A Modern Alternative to Spreadsheets
As I said at the top, spreadsheets aren’t going anywhere anytime soon. There is a whole generation of workers that has embraced their utility and flexibility. Furthermore, with spreadsheets, organizations don’t have to worry about whether a vendor will maintain the code and integrations, or raise prices at a later date. Spreadsheets are a safe bet.
However, for employers that find themselves in a competitive job market, any risks associated with implementing hiring software should be weighed against the risk of losing good talent and the costs of maintaining a revolving employment door. Successful employers will exercise great diligence in choosing the right vendor for their organization. With a trusted vendor in place, the risks of implementing hiring software fall away. What’s left is a modern alternative to spreadsheets that keeps the energy and focus on people and not the processes.
ExactHire provides hiring software for small and growing businesses that are seeking ways to enhance their hiring and employee onboarding experiences. We’re often the first step in helping businesses move away from spreadsheets for hiring and other HR processes. To learn more about our current and future solutions, contact us today!
Whether your team’s hiring its first remote employee or its 79th, don’t skimp on putting thoughtful intention behind your new hire onboarding program for remote workers.
Go ahead, pick out your worst fear about hiring remote workers below.
- If I can’t see them, will they just do their laundry instead of work?
- Our employees need to be “on” during our regular working hours, how can they if they’re roaming coffee houses around Europe with a 6-hour time difference?
- Company culture and connectivity will suffer if we can’t play ping pong in person together, won’t it?
Did you have trouble picking just one? That’s okay, so did ExactHire when we started allowing employees to work remotely over seven years go. Our organization has come a long way since then, and–with the onset of the COVID-19 pandemic–we have adopted the mentality of “remote first.” That is, truly distributing the workforce in such a way that remote work is the default setting–not just an option available to some. SaaS companies like StackOverflow and HelpScout are worth further investigation if you’re considering this cultural pivot for your employer
Remote first = distributing your workforce in such a way that remote work is the default mode.
Another relevant read is Remote: Office Not Required by Basecamp Co-Founders, Jason Fried and David Heinemeier Hansson. This book details Basecamp’s evolution into a remote first organization, including both the pitfalls and unexpected wins along the way. There’s no shortage of inspiration on how to make remote working arrangements possible for your organization these days.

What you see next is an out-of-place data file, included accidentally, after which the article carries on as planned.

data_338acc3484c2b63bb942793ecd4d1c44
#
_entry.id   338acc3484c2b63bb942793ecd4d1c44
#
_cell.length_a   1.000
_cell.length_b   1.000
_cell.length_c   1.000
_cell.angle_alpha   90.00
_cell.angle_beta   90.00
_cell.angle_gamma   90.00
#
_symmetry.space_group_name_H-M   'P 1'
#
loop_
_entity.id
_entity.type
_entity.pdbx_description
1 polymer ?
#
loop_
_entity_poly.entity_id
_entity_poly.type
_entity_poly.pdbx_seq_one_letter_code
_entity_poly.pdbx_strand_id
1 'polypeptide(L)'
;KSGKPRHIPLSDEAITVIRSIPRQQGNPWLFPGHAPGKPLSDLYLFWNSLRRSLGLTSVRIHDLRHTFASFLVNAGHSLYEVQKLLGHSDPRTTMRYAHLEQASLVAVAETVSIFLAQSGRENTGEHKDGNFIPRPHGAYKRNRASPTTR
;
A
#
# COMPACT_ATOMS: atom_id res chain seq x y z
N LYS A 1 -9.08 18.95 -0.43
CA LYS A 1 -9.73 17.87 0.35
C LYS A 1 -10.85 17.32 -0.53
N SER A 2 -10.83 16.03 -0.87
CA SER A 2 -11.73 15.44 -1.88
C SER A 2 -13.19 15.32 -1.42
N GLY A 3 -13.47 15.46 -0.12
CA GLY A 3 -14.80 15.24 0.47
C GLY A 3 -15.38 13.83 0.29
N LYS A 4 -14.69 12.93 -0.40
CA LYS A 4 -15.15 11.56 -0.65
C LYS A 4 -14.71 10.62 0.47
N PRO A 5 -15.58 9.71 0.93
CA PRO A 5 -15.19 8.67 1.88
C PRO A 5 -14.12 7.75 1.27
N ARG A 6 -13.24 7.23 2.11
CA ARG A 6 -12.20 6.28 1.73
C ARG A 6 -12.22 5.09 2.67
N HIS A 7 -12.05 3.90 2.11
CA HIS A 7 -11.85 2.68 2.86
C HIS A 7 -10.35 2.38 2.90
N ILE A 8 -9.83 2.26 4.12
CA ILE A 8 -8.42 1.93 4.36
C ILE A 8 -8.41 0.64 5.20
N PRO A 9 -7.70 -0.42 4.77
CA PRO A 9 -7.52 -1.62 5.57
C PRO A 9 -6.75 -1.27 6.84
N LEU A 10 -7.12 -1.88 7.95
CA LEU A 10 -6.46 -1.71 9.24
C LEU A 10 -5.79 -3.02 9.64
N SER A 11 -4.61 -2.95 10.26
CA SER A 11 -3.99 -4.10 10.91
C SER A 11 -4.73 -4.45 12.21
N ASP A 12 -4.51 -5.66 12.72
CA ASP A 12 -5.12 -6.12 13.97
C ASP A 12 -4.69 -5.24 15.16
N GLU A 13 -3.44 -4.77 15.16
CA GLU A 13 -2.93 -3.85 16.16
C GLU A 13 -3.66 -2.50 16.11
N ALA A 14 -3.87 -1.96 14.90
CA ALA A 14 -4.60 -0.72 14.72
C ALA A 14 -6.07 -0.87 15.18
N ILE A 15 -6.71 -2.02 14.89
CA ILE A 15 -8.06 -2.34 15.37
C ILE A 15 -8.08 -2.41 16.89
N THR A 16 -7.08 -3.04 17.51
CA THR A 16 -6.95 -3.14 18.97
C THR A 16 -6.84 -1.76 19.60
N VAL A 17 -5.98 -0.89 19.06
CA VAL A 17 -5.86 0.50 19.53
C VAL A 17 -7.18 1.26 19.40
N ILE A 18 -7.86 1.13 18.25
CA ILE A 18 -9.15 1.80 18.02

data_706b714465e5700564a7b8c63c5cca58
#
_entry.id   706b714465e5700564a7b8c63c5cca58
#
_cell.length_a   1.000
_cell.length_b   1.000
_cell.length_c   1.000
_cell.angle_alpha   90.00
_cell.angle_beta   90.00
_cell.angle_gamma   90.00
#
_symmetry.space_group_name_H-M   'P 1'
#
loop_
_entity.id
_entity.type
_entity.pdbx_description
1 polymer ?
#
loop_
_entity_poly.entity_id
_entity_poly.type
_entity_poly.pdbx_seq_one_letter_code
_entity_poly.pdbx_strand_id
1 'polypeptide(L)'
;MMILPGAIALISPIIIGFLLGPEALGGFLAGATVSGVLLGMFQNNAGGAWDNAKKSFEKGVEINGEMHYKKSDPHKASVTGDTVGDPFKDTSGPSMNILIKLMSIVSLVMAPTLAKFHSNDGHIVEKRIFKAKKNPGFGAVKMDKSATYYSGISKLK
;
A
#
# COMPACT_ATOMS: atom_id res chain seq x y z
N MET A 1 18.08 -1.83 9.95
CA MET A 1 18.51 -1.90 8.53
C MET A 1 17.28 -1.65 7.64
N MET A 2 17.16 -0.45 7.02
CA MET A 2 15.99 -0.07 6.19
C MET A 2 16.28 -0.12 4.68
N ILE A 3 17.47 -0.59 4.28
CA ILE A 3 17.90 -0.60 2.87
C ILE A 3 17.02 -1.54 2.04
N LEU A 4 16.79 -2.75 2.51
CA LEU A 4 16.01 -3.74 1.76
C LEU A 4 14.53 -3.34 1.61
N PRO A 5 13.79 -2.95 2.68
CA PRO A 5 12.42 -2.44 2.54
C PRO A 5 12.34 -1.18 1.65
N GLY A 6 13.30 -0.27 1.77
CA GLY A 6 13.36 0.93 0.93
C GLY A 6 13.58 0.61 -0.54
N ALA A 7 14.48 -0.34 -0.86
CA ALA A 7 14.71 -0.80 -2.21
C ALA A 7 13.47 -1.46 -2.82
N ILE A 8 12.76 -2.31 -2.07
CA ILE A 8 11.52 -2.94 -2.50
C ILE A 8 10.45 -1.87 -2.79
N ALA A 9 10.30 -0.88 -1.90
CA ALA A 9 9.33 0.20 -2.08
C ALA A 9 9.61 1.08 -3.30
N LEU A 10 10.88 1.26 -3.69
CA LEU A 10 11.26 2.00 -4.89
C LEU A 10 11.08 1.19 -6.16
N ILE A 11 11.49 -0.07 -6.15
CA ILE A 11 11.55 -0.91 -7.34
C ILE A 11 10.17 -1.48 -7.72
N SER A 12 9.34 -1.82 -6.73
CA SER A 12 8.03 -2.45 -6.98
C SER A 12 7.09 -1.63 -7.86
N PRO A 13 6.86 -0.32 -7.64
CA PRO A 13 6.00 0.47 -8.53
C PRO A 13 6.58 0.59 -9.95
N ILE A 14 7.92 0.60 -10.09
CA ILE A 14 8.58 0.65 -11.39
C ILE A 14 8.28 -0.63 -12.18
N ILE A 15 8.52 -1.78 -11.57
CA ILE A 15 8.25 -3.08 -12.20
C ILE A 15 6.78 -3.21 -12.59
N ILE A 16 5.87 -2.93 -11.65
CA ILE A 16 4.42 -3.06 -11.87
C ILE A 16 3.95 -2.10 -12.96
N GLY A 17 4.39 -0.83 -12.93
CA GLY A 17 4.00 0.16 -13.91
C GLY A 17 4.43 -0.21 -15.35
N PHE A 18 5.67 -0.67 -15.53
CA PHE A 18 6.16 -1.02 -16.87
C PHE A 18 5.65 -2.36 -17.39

In this post, I’ll focus on how to not screw up employee onboarding once you’ve committed to hiring a new fully-remote employee. For someone who is brand new to your organization and away from the office from the start, consider these items for your onboarding checklist.
1 – Make expectations and goals crystal clear
In the absence of in-person onboarding activities, picking up on body language and being a bystander to water cooler talk is more challenging. Therefore, organizations should put themselves in the shoes of new hires and brainstorm the details that new employees won’t necessarily absorb on their own.
Being transparent about expected working hours (despite time zone of new hire), explaining how organizational culture manifests itself and sharing milestone targets about what job success looks like at three months, six months and beyond are just a few of many possible details.
For example, in Remote, the authors talk about how it’s important for Basecamp to give its new hires a heads up that they may be bombarded by social media follower requests when joining the organization. Because their company is remote first, it has become common for employees to connect with one another on social media in order to get to know each other more quickly in the absence of traditional face time in the office.
2 – Make over communication a way of life
Nothing can trip up a remote working arrangement more quickly than a shortage of sufficient communication. If your company wants to make remote work work, then you need to embrace many modes of communication (“different strokes for different folks”) and in particular, abundant written communication.
Particularly if your remote employees are spread across different time zones, a bigger portion of your company’s internal communication will be asynchronous–with employees reading email, chat messages and Slack updates anywhere from minutes to hours after they are originally sent.